Page Notes: Because I have been here on no less than eight times, updating these pages has been a daunting task. Because the area is so uniquely beautiful, it is nearly impossible to select a single picture (Fig. 01) to be representative of Gold Butte. This is just one of hundreds I selected of pictures I've taken over the past several years. In addition to some background on the designation of Gold Butte as a National Monument, Description and History of the area, this page is a summary page with links to all of the trips and areas that I have visited here over the past five years. NEW: Article by the New York Times, dated 07/25/2017 on Trumps reassessment of the Gold Butte National Monument ... Gold Butte Nevada - Antiquities Act National Monument. NEW: Recent recommendations by Ryan Keith Zinke, the current United States Secretary of the Interior recently issued recommendations to Donald Trump to reduce the size of the Gold Butte National Monument.  since 2017, in the Cabinet of Donald Trump ... Shrinking of the Gold Butte National Monument.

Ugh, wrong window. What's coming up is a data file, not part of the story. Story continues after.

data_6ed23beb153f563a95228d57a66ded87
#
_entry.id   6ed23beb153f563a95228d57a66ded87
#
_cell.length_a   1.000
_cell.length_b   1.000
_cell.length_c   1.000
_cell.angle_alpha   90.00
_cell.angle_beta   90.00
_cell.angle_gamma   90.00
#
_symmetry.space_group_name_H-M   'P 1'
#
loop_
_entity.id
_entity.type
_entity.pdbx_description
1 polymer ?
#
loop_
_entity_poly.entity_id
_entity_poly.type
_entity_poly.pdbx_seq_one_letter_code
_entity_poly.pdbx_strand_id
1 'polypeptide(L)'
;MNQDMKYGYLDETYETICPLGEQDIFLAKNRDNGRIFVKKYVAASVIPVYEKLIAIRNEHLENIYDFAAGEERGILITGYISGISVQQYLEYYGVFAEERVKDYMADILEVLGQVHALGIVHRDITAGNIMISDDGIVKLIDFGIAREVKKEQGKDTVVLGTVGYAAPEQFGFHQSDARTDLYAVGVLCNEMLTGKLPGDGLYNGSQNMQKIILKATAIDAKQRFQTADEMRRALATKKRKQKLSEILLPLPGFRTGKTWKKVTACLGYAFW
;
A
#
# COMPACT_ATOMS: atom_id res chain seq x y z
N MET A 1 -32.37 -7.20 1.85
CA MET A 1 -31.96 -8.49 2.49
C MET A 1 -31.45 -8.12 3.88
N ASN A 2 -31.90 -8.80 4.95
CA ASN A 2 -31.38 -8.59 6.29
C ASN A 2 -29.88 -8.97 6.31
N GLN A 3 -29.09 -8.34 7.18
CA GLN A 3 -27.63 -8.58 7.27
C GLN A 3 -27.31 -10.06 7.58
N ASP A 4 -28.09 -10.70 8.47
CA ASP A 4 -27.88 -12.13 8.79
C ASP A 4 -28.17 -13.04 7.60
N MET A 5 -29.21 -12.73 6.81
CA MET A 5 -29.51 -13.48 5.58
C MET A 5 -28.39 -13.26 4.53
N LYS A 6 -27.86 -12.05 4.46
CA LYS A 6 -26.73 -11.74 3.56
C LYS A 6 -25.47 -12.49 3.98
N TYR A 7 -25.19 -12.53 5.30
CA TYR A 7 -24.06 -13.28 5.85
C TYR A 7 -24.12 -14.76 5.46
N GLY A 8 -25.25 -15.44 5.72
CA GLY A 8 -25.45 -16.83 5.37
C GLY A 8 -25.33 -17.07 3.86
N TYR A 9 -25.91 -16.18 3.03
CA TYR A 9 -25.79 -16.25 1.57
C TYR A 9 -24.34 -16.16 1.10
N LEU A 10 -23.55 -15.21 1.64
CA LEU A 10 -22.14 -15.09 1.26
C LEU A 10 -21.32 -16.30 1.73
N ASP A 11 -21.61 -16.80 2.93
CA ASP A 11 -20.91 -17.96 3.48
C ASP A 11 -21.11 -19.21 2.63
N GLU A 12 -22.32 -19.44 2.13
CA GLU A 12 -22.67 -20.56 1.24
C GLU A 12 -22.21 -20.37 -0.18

Description and Brief History of Gold Butte Region: Gold Butte Backcountry Byway is a 62-mile scenic drive that starts at exit 112 on the I-15, just south of Mesquite, Nevada, and heads south into a wild and rugged area known as the Gold Butte Region. The Gold Butte Region is administered by the BLM and the U.S. National Park Service. The byway is divided into four sections: (1) Gold Butte Road (rough paved road), (2) unpaved Gold Butte Road (rough graded road), (3) Red Bluff Spring Road (sometimes graded), and (4) Mud Wash Road (two-track in a sand and gravel wash). Refer to the map below (Fig. 03). Each of these scenic roads provides grand scenery as they pass through some of the most vast, wild and remote pristine desert wilderness found anywhere in Nevada. The geology of this sandstone-limestone-granitic-metamorphic faulted-twisted-contorted-eroded land, while nearly impossible to comprehend in total, is stunningly stark and beautiful. Three major ecosystems (Mojave Desert, Great Basin Desert, and the Colorado Plateau) meet here, providing for a varied and diverse flora and fauna. The Virgin River (Fig. 04) is seen peacefully flowing alongside the first several miles of the byway as it follows many low valleys that stretch down to the edges of Lake Mead’s Overton Arm. Its eastern boundary boarders Arizona and is dominated by Virgin Peak, towering 8,000 feet above the desert floor. Pretty much everything worth exploring on Gold Butte can begin at the Whitney Pockets (junction). For one thing, it's at the end of the pavement! For another, roads go in all directions. Lastly, it makes a great base for a picnic or overnight camping. Driving the entire byway requires a 4WD, if only for insurance on Mud Wash Road, and will provide lots of history, some unique geology, and will take more than a full day.